The Bulk Sales Act – Beware!

Two recent cases have highlighted the risks associated with buying assets from a business.

Let’s start with the normal alternatives of whether to buy the shares or assets (obviously, if a business is not incorporated, there are no shares). Normally the shareholders of a Canadian-controlled private corporation will seek to sell shares in order to take advantage of their lifetime capital gains exemption, if they are eligible. However, a Purchaser, when buying shares, automatically assumes all of the liabilities that exist within the corporation. Apprehensive about those liabilities, accordingly, many Purchasers prefer only to buy what they think are the assets on the left side of the Balance Sheet.

Not necessarily true. In fact, thanks to the Bulk Sales Act (Ontario) a Purchaser may well find himself liable to all of the creditors that existed at the date of the sale.

The Bulk Sales Act (Ontario) (one of only two provinces in which the Bulk Sales Act still exists; the other is Newfoundland), provides that a business Vendor, selling all or substantially all of its assets out of the ordinary course of business, must comply with this Act. Compliance requires a Statutory Declaration listing all secured and unsecured creditors and satisfaction of all of those creditor claims from the sale. In the event there are insufficient proceeds to satisfy all creditors (which more than just rarely occurs), there are alternatives for a Vendor (that is the subject of another message).

Essentially, to buy the assets representing all or substantially all of the assets of a business, the Purchaser must obtain that Statutory Declaration listing all of the creditors and be sure they’ve all been satisfied. Failure to do so means that the sale can be set aside and treated as void and, in addition, the Purchaser is personally liable to all of the Vendor’s creditors.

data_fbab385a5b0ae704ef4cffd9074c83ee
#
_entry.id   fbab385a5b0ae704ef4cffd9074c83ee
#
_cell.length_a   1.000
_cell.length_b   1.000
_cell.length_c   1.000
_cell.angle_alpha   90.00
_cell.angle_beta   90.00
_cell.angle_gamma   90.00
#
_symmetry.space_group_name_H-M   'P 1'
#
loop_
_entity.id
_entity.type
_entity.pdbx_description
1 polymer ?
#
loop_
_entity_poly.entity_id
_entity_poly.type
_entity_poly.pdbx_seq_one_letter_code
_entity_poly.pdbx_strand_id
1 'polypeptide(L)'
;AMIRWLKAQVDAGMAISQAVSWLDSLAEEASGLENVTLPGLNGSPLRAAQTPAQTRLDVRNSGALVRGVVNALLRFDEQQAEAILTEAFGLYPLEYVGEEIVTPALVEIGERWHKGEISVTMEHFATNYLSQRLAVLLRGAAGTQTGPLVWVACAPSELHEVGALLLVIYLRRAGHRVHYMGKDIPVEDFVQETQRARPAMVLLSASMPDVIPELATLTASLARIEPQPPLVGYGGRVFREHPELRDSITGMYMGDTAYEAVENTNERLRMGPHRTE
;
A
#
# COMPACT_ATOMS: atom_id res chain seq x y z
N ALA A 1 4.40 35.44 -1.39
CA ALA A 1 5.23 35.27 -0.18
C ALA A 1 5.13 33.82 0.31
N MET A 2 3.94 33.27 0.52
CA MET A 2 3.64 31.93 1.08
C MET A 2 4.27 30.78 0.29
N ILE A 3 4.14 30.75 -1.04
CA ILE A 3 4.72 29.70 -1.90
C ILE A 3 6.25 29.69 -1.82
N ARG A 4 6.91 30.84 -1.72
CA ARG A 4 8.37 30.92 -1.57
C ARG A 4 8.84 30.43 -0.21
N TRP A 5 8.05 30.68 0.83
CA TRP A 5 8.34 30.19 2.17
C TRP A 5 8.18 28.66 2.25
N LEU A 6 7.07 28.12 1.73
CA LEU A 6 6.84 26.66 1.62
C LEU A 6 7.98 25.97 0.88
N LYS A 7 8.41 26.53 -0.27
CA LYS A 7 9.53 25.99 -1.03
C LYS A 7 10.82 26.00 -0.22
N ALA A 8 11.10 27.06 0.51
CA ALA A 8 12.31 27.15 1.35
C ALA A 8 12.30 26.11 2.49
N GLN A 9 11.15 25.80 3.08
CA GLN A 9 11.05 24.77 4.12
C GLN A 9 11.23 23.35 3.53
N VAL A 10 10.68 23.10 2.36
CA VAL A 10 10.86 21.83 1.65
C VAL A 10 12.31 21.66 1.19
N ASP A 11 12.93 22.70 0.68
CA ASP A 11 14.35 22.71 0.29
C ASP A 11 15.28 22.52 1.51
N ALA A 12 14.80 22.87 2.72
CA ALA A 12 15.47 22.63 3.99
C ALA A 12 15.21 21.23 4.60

In a recent case, it would now appear that the Vendor provided the Statutory Declaration, but the Statutory Declaration was false. The Purchaser, relying upon what turned out to be a false Statutory Declaration, completed the transaction and is now facing the claims of the Vendor’s creditors.

In a second case, the Purchaser’s lawyers correctly identified all of the creditor exposure and required the Vendor to satisfy creditor claims. For whatever reason, the Purchaser not only dispatched the Purchaser’s lawyers prior to the Closing, but in addition, believed the Vendor’s personal commitment to pay out the creditors. The Vendor did not. As a result, one of the Vendor’s creditors has brought an Action to set aside the sale. The HST alone payable on the sale is $125,000 in addition to the loss by the Purchaser of all of the assets the Purchaser thought it had bought amounting to a further $954,000.

It is as simple as this: When buying the assets of any business, full compliance with the Bulk Sales Act is mandatory. Failure to comply will result in the Purchaser being personally responsible to the Vendor’s creditors in addition to the money that the Purchaser has already paid to the Vendor which may or may not ever find its way to the creditors.

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